Snow, Glass and Apples is an adult re-telling of the classic Snow White fairy tale as a graphic novel. I haven’t read a lot of graphic novels (2, I think?) and I wasn’t sure what to look for exactly since I’m not really in the know for this particular type of book. I headed over to Amazon to do some searching and thought I’d type in “graphic novel fantasy” and see what came up. When this one with Neil Gaiman as the author was in the top dozen or so, after taking a look at the cover art, I decided this would work nicely. I already adore Gaiman’s writing, and a fairy tale re-telling plus gorgeous art – sign me up!
First off, this is NOT a book for children, despite being a classic fairy tale. It’s been redone to be a much more adult-themed story with some horror and erotica mixed in for good measure. The book is written from the point of view of the “evil” stepmother, who is really not the evil character in this book at all. She falls in love with (and seduces) the king, Snow White’s father, and becomes the queen. Since this is a graphic novel, there’s not a large amount of text, but what there is all has that evocative, well-crafted writing I’d expect from Gaiman.
The storyline is really driven by the artwork and it is beautiful and lush and amazing. I originally felt that the art had a strong feel of Mucha’s turn-of-the-century art posters and Erte’s fashion art, but artist Colleen Doran discusses the inspiration for her art in a short chapter at the end of the book, and includes many of her sketches and pages-in-progress, which I found fascinating. (Those who are into manga will probably see some similarities in Snow White’s facial features to some manga art characters.) She commented that this style of art was outside of her normal and it was a stretch for her to create the images, but if she hadn’t said that, it wouldn’t have been apparent to me. I felt like the art and the words perfectly complemented each other. I would gladly take many of the pages in this book as wall posters; they are stunning.
In summary, I enjoyed this short (64-page) graphic novel, which was a fairly new-to-me genre. I’m glad I picked something that was a story I knew I’d like, and one with art that I felt drawn to, and equally happy that those two things (story and visuals) married so well in this edition. I am not sure this will become a go-to type of book that I will look for, but I am really glad I got the opportunity to expand my reading horizons a bit, and wanted to present my thoughts here for any of you (Nicole? at Bookwyrm Knits?) that aren’t as familiar with this type of book and are curious about my take on it.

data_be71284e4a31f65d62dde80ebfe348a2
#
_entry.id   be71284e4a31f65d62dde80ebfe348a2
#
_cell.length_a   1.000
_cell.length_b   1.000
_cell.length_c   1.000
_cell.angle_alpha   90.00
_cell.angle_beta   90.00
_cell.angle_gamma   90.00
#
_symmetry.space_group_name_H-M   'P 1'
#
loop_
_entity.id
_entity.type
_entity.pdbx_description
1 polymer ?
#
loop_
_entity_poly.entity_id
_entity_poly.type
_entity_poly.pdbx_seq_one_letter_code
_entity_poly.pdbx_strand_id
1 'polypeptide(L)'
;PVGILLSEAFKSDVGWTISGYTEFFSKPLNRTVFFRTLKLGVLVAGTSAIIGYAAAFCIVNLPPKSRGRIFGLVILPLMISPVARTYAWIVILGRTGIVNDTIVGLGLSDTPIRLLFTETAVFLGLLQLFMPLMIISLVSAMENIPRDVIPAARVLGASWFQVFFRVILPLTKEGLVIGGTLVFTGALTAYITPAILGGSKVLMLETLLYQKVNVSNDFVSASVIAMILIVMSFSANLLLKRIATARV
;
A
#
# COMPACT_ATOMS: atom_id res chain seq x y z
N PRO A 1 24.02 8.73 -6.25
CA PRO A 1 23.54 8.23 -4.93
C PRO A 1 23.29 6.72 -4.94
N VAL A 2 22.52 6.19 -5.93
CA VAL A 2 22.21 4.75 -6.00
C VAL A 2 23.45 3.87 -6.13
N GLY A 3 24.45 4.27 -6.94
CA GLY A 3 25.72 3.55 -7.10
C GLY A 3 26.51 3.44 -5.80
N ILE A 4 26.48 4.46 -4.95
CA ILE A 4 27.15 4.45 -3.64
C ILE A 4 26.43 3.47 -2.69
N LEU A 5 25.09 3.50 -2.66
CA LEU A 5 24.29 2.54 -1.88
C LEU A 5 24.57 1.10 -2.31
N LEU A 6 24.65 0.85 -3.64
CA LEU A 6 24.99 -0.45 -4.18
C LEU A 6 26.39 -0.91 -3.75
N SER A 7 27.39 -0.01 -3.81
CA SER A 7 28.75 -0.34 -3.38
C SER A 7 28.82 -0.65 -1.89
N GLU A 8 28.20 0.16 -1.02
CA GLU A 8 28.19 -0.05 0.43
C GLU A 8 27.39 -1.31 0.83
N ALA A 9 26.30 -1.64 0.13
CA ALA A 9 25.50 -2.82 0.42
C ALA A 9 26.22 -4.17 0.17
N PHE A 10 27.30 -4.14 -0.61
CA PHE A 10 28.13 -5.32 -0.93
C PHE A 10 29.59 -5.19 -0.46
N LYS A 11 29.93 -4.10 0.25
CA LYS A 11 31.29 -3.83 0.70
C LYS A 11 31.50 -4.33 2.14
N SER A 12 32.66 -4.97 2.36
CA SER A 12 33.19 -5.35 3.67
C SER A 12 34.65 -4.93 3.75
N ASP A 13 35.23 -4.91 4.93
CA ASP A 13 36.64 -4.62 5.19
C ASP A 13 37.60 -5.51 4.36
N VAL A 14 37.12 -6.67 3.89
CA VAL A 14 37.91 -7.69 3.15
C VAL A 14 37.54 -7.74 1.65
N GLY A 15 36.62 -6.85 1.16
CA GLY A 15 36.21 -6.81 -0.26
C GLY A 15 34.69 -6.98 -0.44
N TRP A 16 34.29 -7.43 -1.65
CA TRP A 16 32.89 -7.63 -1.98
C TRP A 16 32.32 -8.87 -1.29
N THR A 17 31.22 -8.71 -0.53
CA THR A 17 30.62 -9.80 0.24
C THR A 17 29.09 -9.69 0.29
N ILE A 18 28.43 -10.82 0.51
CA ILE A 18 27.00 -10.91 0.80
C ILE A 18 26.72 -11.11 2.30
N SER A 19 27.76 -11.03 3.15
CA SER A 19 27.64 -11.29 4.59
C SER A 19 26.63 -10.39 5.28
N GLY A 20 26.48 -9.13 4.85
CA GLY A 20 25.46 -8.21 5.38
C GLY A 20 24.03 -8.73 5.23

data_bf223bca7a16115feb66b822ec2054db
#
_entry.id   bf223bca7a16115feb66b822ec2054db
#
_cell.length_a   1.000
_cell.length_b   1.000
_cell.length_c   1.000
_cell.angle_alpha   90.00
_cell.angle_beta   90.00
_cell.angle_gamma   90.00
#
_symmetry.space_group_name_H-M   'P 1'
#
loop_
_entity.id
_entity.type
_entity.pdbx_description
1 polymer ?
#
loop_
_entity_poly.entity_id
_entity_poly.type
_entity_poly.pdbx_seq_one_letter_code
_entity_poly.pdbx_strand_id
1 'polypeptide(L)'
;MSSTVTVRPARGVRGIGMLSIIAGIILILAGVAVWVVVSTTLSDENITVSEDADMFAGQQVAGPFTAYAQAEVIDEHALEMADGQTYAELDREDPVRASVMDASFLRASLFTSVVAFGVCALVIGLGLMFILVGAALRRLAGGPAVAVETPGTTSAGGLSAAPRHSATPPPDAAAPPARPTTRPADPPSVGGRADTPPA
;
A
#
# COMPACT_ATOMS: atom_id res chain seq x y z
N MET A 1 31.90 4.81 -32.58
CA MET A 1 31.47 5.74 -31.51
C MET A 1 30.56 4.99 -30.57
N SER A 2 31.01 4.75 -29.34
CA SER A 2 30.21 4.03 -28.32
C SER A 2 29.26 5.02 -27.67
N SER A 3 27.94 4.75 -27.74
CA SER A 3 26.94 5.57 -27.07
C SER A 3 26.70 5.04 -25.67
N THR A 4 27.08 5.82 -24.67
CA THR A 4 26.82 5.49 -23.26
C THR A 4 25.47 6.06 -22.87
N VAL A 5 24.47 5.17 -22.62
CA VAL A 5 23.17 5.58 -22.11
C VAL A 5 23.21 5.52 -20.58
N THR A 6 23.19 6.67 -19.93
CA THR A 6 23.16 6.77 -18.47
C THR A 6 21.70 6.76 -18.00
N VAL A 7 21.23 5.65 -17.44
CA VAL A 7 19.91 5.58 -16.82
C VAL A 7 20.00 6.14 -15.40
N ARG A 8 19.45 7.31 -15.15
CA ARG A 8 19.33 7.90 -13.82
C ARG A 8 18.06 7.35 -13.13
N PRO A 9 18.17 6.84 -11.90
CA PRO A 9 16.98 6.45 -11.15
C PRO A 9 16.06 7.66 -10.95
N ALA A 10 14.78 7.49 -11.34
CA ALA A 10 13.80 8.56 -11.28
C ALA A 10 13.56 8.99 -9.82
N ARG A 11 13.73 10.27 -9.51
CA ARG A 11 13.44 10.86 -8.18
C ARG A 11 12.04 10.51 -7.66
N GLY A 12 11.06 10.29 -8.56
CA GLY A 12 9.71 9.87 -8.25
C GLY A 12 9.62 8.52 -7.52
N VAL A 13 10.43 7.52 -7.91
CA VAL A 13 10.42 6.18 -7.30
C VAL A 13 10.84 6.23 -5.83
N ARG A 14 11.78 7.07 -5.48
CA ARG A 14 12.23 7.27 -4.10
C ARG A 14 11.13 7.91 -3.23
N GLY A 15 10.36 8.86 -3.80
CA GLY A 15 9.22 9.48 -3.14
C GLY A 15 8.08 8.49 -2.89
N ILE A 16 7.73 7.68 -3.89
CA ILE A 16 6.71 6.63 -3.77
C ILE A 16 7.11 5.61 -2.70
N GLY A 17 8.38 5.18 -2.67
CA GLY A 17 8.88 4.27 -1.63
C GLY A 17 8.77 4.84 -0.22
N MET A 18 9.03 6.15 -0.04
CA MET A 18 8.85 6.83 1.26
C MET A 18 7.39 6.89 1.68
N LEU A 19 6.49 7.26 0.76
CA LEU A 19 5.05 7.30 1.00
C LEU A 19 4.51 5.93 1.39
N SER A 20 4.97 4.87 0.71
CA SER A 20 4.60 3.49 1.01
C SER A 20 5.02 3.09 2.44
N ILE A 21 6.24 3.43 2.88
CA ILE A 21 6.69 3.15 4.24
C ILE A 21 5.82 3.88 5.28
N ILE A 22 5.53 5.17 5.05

This is book 3 for my Fall Into Reading Challenge – a graphic novel.
7 thoughts on “Book Review: Snow, Glass, Apples”
A retelling of a classic fairytale in the form of a modern graphic novel – I am intrigued. I have loved many of Neil Gaiman’s novels, so I wonder how I would get on with this one. Normally, graphic novels are a bit outside my comfort zone.
They generally are outside a comfort zone range for me too, so I can completely appreciate that sentiment. The couple other ones I’ve read are more “comic book-y” and I didn’t like them as much. I think for me the combo of the writing and the art pushed it over the top into “I liked this”. I also appreciated that the fairy tale was more Grimm/grim than the Disney versions – and the dichotomy of the beautiful art and the wicked tale behind it.
I love Neil Gaiman! AND I can borrow Snow, Glass, Apples digitally from my library!!
Thanks for the review/recommendation.
SCORE! It’s a quick read but the images are worth a savoring. 🙂
I read it this morning. It was DARK, and twisted, and the end SHOCKED me. And a few times I went: EWW.
I particularly like the artist’s discussion at the end. Having professionals let you on to the many drafts and re-dos before the final draft is refreshing.
Definitely not kiddo friendly – for all of those reasons you mentioned above! YES! The artist’s discussion at the end was a great peek into the creative process.
I do enjoy graphic novels and fairy tale retellings, but I’ve been unsure about this one since it’s labeled as an “adult” version. Thanks for the review! I’ll definitely be looking into this one now.